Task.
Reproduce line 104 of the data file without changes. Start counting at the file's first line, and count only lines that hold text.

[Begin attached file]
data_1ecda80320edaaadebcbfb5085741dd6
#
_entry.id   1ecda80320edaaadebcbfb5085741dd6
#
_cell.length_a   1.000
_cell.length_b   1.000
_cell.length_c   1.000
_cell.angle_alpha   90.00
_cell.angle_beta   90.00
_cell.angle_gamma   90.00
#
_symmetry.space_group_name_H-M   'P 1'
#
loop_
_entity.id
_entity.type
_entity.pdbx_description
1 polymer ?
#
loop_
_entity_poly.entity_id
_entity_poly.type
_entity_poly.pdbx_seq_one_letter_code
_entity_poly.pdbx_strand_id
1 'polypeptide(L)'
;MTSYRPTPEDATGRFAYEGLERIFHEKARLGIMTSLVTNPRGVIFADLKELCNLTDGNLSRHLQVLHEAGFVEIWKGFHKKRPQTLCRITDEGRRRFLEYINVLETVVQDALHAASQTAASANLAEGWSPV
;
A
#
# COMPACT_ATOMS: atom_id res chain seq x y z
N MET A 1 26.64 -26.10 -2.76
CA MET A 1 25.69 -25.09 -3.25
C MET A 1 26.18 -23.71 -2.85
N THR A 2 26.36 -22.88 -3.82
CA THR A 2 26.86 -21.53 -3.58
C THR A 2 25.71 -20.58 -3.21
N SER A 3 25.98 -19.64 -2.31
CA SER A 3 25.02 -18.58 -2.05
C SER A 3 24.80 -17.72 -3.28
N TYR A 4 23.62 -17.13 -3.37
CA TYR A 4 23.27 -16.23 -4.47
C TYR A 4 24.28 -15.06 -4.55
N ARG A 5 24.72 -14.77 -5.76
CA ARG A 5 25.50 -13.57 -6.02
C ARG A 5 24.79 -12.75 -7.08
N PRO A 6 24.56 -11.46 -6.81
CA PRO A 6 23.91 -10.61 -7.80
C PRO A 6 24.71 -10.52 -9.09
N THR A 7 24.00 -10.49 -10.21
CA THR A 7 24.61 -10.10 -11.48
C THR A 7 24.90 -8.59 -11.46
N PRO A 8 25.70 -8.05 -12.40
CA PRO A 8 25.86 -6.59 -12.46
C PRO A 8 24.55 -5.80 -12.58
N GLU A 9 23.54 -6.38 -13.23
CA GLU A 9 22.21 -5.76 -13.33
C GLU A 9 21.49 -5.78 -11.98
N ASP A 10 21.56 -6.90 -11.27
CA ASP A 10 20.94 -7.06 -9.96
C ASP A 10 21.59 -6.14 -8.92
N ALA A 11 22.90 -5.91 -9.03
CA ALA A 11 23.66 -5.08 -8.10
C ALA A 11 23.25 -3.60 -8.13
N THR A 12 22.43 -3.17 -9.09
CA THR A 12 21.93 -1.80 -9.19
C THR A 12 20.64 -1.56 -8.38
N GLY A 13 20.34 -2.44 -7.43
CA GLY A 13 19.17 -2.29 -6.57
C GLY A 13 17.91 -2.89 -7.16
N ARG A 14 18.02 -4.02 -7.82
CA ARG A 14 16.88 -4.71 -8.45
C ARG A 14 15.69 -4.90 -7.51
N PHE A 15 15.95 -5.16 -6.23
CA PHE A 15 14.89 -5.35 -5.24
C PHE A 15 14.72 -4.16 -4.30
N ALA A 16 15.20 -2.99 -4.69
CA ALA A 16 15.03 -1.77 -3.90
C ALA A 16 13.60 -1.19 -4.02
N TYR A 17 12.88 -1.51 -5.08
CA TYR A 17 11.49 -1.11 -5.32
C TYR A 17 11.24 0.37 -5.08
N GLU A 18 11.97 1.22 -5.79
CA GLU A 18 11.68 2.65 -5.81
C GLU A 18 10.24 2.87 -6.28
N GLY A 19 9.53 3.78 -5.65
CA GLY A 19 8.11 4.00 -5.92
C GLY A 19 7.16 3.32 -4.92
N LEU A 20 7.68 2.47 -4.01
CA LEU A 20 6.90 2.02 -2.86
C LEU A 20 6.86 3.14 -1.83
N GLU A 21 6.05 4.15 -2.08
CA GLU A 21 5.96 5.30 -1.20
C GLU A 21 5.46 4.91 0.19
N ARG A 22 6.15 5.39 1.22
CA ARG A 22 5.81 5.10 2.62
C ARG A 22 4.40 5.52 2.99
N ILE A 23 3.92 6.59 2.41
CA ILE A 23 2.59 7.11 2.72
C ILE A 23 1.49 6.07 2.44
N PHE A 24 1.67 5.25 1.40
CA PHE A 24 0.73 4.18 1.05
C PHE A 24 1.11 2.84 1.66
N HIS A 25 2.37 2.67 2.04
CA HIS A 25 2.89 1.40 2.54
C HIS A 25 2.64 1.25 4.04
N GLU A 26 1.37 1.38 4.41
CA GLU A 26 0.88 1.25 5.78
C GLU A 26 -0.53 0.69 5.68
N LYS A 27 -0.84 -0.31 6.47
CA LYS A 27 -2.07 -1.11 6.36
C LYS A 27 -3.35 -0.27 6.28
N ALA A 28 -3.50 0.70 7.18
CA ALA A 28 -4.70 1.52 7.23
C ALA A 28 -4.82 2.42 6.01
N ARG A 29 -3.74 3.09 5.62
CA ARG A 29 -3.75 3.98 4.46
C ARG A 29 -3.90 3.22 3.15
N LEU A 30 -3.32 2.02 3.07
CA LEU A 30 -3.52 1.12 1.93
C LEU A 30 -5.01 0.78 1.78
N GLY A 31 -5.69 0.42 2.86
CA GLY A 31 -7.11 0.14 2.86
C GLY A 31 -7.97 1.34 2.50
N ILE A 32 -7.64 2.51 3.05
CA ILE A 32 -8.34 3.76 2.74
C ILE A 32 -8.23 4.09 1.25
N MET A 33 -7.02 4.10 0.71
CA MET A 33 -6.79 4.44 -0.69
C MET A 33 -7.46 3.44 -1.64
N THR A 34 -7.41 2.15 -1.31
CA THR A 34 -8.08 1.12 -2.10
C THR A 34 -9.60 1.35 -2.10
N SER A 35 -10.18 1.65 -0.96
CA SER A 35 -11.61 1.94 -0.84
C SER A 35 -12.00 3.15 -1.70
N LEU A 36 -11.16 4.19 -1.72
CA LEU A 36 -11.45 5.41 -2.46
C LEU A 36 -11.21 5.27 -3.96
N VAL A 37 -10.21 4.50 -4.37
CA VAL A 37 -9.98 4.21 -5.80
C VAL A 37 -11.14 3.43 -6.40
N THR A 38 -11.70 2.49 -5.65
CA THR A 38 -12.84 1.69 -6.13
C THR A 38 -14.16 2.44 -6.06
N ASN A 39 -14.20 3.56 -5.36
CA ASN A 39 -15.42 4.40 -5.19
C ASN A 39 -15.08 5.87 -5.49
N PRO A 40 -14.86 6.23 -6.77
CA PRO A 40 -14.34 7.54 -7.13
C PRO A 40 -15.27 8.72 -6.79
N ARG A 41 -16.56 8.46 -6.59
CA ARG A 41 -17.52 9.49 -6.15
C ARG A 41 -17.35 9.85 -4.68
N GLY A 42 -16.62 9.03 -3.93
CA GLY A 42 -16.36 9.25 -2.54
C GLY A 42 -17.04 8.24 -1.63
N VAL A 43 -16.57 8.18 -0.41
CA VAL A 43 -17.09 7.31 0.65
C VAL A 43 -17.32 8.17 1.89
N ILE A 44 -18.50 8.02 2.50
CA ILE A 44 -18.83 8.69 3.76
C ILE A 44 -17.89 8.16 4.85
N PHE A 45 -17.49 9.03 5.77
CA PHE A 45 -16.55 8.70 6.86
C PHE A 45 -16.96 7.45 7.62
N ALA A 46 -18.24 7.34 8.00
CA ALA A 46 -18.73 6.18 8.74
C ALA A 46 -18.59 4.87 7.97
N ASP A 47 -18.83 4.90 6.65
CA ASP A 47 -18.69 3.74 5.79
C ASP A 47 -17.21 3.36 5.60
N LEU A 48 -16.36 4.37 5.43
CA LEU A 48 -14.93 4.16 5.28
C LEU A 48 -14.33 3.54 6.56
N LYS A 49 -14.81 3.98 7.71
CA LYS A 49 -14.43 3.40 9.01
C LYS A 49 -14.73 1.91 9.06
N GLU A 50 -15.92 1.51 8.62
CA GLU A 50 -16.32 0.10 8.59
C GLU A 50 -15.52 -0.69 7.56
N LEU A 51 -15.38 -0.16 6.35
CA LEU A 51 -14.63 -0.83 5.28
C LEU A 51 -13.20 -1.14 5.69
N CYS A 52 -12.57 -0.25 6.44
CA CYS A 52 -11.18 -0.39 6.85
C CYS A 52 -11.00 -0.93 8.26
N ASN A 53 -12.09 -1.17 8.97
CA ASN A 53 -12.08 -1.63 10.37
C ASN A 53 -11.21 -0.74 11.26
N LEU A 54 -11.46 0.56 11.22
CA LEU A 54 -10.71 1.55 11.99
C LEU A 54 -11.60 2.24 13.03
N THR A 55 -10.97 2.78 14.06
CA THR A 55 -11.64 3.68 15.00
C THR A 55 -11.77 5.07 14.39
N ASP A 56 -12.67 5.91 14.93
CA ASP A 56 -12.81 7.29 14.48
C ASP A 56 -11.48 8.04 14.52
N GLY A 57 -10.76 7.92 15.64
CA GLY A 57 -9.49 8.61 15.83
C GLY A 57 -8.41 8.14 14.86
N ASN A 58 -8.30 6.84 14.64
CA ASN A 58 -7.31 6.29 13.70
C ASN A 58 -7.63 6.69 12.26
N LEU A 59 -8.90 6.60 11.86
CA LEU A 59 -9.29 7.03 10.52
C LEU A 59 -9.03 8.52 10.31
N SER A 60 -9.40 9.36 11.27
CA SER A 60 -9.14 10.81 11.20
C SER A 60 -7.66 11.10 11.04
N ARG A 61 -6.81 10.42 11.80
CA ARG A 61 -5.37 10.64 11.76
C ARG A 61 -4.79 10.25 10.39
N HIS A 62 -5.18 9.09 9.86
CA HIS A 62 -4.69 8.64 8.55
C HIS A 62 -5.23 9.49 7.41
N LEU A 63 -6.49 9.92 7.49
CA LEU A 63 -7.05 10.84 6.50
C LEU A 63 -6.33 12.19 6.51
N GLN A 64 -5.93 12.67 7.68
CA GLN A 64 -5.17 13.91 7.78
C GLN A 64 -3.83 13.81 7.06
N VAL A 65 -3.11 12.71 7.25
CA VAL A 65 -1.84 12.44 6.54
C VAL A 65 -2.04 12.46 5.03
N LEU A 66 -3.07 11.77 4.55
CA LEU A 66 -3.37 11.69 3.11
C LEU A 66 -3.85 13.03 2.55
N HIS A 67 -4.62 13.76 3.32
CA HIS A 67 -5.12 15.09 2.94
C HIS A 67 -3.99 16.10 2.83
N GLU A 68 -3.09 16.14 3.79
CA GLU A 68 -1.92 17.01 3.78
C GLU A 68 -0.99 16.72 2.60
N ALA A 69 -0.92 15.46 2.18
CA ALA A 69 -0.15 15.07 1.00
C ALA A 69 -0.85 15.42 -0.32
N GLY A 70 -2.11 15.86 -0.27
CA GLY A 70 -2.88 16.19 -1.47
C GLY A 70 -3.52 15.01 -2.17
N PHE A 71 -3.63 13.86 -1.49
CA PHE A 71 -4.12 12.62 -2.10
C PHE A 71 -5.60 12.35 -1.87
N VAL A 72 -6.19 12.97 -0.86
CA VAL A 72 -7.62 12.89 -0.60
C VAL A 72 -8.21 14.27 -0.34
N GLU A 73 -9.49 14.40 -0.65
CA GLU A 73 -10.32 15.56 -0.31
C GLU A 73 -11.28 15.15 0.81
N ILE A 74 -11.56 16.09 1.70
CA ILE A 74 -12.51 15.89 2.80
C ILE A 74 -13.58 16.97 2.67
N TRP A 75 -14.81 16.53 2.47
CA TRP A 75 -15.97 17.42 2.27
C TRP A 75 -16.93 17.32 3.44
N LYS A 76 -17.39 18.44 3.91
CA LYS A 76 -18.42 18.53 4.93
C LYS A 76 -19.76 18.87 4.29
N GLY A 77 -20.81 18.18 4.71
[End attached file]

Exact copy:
CA HIS A 25 2.89 1.40 2.54